Who is Roger Waters? The Pink Floyd singer who taught engineering students to sing in English
Photo: Wikimedia

On Thursday, the grim state the nation finds itself in was further exacerbated when the newsroom, consisting mostly of 20 to 25-year-olds exhibited their wanton ignorance about either Roger Waters or a band named Pink Floyd. For the ignorant, Pink Floyd co-founder and frontman Roger Waters was in the news after he recited a poem by Delhi poet-activist Aamir Aziz.

Roger Waters said: “This is a young man none of us know. His name is Aamir Aziz. And he is a young poet and activist in Delhi. He is involved in the fight against Modi and his fascist, racist citizenship law.”

Irrespective of one’s political views, not knowing Pink Floyd or Roger Waters is a cardinal sin that one cannot abide by. How can one now know about Pink Floyd, the English band which not only changed how one views psychedelic rock, but also taught guys from mofussil towns how to speak English properly?

Born on 6 September 1943, Roger Waters was one of the founding members of the rock band Pink Floyd, which has sold over 250 million albums worldwide and remains one of the most popular rock bands to this day and age.

More importantly, Pink Floyd is the gateway music to adulthood in engineering colleges in many mofussil towns, usually accompanied with mind-elevating substances to facilitate higher-brain function.

Pink Floyd is often the first proper English music many youngsters – born and bred on a heavy dose of Backstreet Boys – discover after leaving their homes. In fact, legend has it that one can’t graduate from a North Indian engineering school without hearing a soulful rendition by Bablu from Begusarai shouting: “I have become Comfortably Numb.”

Anyway, back to Roger Waters.

The Pink Floyd singer’s father was both a devout Christian and a Communist Party member, suggesting the twain shall meet. A pacifist who joined the Territorial Army – but didn’t feel the need to shout slogans to shoot traitors – he was killed during World War 2 when Roger was just five months old.

The grief and alienation of war remained a symptomatic part of Pink Floyd’s music which was founded in 1963. However, it was in 1968 that Roger Waters, came into his own, taking the spot as the lead creative force and vocalist after Syd Barret’s departure.

Waters would play an important role in creating hitherto unseen thematic concept albums such as Dark Side of the Moon (1973), Wish You Were Here (1975), Animals (1977) and The Wall (1979).

His lyrics spoke of the devastation of war, the futility of men fighting other men.

Wish You Were Here was a tribute to the drug-addled Syd Barret, the former frontman who lost his grasp with reality. Comfortably Numb was inspired by a heavy dose of tranquilisers and is considered one of David Gilmour’s greatest guitar solos.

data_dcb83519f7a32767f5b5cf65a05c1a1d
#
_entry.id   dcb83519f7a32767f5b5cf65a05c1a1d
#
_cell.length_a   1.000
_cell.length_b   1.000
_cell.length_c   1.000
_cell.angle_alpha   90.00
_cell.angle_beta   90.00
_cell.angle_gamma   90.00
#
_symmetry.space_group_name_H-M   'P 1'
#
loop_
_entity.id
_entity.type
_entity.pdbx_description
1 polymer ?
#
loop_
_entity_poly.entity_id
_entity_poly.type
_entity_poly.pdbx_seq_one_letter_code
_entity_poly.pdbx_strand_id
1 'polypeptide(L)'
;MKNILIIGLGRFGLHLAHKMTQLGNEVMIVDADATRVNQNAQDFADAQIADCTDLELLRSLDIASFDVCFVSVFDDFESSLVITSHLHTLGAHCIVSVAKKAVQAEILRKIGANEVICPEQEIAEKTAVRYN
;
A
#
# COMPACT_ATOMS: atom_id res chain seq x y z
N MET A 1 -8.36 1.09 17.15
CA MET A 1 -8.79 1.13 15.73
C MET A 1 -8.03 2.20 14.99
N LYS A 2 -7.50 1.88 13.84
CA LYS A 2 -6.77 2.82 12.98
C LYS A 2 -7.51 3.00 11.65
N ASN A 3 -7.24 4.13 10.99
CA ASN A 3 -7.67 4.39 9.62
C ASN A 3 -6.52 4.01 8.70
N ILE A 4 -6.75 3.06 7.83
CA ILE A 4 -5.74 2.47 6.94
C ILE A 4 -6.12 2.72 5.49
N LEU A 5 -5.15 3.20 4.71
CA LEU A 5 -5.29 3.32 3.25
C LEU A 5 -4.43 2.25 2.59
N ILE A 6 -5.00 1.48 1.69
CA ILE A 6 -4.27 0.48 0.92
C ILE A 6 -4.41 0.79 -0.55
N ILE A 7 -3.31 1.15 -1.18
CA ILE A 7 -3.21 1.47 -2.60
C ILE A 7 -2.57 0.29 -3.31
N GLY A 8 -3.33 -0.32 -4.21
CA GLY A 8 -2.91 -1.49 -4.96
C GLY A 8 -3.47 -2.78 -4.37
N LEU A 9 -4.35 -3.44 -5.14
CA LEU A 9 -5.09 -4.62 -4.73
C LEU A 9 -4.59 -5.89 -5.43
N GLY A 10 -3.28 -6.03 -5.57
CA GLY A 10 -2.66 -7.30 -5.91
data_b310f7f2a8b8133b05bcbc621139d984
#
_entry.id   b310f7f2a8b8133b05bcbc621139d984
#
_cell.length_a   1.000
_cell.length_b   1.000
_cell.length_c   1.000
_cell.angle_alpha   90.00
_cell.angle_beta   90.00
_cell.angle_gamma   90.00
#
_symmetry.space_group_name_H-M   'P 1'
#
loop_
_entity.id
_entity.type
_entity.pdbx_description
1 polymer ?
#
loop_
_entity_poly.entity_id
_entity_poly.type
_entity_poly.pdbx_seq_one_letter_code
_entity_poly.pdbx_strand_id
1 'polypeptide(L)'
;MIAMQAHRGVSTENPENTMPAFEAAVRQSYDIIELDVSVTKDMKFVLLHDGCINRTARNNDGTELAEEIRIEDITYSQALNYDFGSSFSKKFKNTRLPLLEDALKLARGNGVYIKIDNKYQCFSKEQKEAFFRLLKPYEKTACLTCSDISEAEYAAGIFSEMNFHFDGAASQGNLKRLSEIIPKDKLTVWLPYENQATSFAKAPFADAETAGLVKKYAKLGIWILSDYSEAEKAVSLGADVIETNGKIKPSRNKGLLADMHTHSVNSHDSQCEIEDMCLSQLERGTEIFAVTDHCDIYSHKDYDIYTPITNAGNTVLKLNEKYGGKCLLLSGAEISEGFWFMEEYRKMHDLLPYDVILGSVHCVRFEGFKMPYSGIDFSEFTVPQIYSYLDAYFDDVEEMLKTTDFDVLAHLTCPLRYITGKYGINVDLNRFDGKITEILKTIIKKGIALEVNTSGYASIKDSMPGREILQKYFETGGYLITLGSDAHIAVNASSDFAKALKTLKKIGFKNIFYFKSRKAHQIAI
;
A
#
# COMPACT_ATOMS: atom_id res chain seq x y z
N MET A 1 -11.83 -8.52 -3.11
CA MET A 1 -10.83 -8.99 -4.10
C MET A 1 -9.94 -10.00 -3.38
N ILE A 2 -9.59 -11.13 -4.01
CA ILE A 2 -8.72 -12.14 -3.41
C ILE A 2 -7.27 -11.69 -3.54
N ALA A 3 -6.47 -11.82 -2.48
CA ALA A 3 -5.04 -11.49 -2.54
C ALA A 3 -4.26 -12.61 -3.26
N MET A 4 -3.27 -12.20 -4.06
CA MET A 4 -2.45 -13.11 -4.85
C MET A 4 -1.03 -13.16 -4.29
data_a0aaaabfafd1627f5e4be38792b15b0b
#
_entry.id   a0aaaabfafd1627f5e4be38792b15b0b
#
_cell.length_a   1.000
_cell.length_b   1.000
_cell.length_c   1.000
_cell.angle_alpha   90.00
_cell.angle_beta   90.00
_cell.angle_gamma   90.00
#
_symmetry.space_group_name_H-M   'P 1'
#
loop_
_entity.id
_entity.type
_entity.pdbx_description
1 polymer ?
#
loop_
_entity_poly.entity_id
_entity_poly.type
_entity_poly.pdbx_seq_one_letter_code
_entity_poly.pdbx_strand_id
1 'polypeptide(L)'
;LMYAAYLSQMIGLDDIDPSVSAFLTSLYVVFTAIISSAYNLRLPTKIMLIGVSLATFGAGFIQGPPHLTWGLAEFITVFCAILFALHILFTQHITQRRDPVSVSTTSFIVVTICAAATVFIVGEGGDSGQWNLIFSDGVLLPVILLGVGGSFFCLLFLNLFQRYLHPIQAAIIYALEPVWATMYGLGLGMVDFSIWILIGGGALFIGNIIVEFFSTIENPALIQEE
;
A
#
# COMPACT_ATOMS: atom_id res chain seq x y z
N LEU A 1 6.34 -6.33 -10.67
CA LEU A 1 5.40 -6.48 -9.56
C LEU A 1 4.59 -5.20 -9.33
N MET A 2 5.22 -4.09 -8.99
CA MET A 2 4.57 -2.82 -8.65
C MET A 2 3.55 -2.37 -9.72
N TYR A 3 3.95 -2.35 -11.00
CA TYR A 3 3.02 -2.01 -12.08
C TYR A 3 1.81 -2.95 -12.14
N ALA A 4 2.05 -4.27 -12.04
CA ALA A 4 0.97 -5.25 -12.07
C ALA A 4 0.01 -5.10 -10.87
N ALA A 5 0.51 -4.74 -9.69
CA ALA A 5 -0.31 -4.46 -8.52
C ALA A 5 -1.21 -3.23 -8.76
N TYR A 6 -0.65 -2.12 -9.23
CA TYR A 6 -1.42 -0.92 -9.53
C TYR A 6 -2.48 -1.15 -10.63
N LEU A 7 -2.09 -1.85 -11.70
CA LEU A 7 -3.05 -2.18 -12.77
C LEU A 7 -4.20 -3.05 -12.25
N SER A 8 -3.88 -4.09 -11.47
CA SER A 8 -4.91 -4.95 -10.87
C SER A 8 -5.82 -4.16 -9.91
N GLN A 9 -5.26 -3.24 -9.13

Shine on You Crazy Diamond is a nine-part symphonic composition, made more symbolic by the fact that a bald and ageing Syd Barrett actually turned up on the day of the composition.

Comfortably Numb was the perfect song to listen to in a state of complete inertia, as the body no longer listened to the signals sent by one’s brain.

Their concept albums were unlike anything seen before. The Wall was a rock opera about a rock star called Pink who seems to be an amalgamation of Waters and Syd Barrett. Animals was deep critique of capitalism, borrowing heavily from George Orwell’s Animal Farm. Wish You Were Here took on the greed of the very industry that made them famous.

Waters would leave in 1985 over creative differences and remain in the news as a solo performer, staging one of the most elaborate concerts after the Berlin Wall fell in 1989.

While Waters would remain active – both musically and as an activist – for most students he would remain an indelible part of the college experience thousands of miles away in a country that his forefathers colonised.

This was epitomised by Chetan Bhagat name-dropping the band twice in his novels. Ryan – a character from Bhagat’s debut novel Five Point Someone – also belted out a version of We Don’t Need No Education. The trippy notes of Shine On You Crazy Diamond make an appearance in Two States. Honestly, I’ve no clue if Pink Floyd turned up again because C-Bag became almost unreadable after that.

But Roger Waters rekindling in Indian public consciousness is a reminder of simpler times where the nation didn’t feel like it was being torn apart by hate. Or perhaps it was, and we were too privileged or stoned to notice.

Whatever the case, Pink Floyd’s music was the perfect leitmotif for the rigmarole of engineering life as childhood aspirations were crushed to make way for a life as part of an assembly chain – to become another brick in the wall.

Nirmalya Dutta is Web Editor of The Free Press Journal.

He tweets at @nirmalyadutta23.

The views expressed in this article are personal and are not necessarily endorsed by The Free Press Journal.

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